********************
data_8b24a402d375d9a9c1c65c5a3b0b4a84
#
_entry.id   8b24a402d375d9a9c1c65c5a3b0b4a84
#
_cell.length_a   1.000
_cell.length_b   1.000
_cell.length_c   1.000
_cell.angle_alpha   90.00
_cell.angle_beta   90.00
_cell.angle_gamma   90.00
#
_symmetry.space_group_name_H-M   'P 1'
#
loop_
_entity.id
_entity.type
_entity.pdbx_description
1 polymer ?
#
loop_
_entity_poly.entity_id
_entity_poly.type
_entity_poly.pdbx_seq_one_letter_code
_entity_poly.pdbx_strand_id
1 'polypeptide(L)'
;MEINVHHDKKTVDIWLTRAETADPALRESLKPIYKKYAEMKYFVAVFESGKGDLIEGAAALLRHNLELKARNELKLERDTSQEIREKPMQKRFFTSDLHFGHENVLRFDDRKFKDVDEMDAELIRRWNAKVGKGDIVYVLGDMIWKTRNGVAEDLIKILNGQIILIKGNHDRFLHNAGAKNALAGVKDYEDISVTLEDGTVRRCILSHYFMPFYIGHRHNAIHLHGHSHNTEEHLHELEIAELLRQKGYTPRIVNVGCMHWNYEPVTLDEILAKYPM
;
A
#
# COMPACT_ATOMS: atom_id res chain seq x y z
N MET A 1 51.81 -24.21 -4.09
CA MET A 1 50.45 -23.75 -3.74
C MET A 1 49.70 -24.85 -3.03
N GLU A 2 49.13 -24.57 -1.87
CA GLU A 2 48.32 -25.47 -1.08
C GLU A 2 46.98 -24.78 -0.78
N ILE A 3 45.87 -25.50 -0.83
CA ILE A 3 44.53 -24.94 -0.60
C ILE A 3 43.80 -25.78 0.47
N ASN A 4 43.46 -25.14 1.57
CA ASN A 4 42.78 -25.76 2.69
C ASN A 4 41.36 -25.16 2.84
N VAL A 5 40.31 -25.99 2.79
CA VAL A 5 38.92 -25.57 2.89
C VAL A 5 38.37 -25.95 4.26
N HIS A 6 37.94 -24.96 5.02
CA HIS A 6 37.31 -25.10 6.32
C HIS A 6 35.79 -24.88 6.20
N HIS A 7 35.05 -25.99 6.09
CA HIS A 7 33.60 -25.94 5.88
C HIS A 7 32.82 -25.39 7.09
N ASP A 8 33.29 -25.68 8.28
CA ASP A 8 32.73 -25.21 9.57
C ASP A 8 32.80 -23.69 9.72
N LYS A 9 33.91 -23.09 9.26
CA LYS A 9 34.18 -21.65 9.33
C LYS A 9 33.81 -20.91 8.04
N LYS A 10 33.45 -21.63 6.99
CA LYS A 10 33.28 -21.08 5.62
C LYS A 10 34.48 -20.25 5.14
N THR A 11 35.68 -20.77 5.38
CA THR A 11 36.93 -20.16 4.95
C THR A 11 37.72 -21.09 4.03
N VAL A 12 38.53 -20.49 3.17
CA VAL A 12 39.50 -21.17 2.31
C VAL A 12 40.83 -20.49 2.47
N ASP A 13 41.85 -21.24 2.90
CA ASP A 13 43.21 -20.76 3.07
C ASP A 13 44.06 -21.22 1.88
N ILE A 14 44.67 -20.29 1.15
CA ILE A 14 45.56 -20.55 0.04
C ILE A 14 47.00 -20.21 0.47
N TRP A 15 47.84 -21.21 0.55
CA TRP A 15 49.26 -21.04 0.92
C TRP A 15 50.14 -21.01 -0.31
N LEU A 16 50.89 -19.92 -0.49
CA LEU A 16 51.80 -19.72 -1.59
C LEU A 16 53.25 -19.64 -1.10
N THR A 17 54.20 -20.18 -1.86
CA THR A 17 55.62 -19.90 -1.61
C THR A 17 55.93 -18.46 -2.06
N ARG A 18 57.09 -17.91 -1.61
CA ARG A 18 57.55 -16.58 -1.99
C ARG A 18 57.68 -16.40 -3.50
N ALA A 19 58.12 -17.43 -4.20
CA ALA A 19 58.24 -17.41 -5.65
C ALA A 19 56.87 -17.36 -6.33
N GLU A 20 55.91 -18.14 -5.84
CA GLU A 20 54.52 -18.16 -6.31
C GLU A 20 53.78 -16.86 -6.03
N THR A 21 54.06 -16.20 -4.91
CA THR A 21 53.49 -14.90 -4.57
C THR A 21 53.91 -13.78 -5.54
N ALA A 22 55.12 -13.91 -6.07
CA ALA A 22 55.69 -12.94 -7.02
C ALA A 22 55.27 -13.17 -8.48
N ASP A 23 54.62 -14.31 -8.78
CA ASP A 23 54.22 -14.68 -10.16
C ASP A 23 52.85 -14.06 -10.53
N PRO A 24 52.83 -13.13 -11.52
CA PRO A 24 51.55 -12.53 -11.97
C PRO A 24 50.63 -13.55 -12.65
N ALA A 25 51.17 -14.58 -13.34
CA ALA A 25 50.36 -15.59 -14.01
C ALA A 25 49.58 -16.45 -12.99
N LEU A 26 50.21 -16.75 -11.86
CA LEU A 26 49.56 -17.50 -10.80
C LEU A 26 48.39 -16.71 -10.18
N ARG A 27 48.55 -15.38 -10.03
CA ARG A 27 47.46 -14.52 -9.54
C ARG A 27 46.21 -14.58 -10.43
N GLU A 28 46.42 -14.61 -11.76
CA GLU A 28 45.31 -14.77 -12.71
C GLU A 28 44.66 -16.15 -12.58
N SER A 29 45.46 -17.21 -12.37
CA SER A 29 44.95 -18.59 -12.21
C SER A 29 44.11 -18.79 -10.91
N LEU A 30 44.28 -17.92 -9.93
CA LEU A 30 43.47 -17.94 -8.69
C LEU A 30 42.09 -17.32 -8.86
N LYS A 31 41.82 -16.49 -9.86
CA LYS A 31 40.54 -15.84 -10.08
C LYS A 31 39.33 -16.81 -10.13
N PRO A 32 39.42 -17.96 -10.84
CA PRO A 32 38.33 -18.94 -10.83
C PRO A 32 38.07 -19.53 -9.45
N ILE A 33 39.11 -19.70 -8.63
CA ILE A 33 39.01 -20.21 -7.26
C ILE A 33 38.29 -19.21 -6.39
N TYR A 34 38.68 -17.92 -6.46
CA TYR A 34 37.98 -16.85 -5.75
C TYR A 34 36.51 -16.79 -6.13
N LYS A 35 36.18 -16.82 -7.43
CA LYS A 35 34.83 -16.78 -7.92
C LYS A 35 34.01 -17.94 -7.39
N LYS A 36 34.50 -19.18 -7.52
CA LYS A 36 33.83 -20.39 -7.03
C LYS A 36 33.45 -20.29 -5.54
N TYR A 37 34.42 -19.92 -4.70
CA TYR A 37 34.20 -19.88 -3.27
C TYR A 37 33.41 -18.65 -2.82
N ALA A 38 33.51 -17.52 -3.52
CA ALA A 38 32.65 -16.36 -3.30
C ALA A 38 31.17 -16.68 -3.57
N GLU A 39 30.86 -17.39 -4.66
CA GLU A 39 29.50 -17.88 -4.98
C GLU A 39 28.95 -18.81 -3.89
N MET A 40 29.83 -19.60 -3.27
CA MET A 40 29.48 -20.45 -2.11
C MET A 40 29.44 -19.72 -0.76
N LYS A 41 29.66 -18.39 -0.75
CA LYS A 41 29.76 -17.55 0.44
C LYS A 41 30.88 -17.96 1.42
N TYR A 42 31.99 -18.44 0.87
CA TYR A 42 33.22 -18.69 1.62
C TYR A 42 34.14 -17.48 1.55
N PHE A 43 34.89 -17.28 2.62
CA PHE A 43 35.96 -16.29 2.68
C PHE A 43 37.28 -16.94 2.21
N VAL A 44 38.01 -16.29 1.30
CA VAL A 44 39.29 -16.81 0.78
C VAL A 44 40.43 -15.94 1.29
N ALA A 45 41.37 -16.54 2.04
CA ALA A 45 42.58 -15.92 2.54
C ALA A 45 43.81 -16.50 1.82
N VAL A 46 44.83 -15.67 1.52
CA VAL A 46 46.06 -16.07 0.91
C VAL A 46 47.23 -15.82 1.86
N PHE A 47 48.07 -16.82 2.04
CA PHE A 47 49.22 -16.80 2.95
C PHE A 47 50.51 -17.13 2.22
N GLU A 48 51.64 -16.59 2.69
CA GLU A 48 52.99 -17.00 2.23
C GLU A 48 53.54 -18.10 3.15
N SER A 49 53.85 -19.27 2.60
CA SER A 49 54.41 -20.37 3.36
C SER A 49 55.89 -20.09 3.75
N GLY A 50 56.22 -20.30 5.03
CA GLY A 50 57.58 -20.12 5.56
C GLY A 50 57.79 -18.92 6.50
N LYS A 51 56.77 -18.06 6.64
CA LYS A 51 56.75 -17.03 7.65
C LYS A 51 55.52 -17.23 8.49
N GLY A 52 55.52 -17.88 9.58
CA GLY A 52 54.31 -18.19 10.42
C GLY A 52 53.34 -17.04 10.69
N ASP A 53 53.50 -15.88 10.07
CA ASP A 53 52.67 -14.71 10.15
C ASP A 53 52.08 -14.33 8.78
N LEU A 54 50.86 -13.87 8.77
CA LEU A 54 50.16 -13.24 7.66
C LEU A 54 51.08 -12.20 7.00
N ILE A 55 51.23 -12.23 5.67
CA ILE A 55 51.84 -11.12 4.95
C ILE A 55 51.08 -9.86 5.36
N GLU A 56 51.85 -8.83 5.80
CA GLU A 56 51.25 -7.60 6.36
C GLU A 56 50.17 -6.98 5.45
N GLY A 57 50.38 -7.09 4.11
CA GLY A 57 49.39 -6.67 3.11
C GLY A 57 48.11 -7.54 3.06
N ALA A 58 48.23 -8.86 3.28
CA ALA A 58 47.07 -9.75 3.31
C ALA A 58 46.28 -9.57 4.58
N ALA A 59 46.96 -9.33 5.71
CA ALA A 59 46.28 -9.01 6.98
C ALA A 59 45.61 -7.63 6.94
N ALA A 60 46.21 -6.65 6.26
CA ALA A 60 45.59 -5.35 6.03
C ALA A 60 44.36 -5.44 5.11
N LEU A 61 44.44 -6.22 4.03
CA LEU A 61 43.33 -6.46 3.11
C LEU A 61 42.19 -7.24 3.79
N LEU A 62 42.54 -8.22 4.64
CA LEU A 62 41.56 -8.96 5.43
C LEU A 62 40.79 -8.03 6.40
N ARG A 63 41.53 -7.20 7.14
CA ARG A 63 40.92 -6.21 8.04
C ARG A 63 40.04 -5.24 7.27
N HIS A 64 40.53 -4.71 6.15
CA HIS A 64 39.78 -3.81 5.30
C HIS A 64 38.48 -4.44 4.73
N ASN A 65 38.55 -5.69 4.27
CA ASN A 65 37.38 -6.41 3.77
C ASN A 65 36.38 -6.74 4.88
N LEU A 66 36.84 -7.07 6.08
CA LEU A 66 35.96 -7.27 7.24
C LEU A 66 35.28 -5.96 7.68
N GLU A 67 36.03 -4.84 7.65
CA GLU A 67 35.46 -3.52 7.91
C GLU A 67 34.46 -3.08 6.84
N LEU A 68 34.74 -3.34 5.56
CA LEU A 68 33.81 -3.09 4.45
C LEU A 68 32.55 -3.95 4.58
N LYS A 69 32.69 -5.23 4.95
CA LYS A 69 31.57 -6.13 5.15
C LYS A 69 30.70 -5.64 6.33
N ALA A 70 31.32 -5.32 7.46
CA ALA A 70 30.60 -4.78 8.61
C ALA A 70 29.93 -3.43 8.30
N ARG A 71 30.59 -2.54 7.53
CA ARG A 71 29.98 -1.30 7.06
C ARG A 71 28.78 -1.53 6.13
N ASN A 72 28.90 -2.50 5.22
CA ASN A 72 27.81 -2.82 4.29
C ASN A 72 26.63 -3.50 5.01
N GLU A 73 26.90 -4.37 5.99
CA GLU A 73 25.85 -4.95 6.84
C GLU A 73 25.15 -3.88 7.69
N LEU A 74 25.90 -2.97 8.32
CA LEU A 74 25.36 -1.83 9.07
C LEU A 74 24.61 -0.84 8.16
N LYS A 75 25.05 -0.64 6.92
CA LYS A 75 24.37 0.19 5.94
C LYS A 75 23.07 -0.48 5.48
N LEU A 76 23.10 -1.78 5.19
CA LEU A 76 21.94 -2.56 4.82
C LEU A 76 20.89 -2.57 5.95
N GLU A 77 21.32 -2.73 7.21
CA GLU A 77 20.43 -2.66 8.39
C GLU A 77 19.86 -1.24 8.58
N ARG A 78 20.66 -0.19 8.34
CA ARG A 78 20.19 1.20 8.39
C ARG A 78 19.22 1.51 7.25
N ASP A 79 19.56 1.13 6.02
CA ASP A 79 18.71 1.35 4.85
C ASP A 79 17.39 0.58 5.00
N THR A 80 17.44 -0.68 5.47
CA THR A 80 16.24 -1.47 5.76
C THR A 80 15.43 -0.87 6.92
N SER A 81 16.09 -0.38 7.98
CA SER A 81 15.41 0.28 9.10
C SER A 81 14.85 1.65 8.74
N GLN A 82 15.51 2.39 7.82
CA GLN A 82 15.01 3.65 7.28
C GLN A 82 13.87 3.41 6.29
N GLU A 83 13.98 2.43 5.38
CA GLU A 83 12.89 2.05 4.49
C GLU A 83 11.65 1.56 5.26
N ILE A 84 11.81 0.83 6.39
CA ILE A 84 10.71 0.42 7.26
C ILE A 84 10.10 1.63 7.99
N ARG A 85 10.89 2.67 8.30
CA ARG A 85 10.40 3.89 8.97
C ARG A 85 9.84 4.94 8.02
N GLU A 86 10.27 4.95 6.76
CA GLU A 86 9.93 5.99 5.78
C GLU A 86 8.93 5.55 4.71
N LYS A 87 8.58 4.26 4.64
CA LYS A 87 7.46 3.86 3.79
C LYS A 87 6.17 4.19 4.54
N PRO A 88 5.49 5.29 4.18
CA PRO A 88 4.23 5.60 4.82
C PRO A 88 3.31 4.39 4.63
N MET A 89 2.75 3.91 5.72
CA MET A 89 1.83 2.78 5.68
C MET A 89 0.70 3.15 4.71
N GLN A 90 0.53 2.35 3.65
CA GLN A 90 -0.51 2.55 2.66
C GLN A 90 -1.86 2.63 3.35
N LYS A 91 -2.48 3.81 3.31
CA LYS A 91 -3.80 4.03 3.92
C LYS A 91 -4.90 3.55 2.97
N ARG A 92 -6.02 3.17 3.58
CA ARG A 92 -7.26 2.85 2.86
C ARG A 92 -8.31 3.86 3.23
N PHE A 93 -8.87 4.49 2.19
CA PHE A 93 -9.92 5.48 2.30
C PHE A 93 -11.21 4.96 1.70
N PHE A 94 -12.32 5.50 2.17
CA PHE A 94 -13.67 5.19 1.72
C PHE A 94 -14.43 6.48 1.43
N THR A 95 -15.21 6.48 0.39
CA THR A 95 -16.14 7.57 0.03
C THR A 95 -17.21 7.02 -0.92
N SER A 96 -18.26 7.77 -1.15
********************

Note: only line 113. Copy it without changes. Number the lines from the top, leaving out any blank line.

CA GLU A 28 45.31 -14.77 -12.71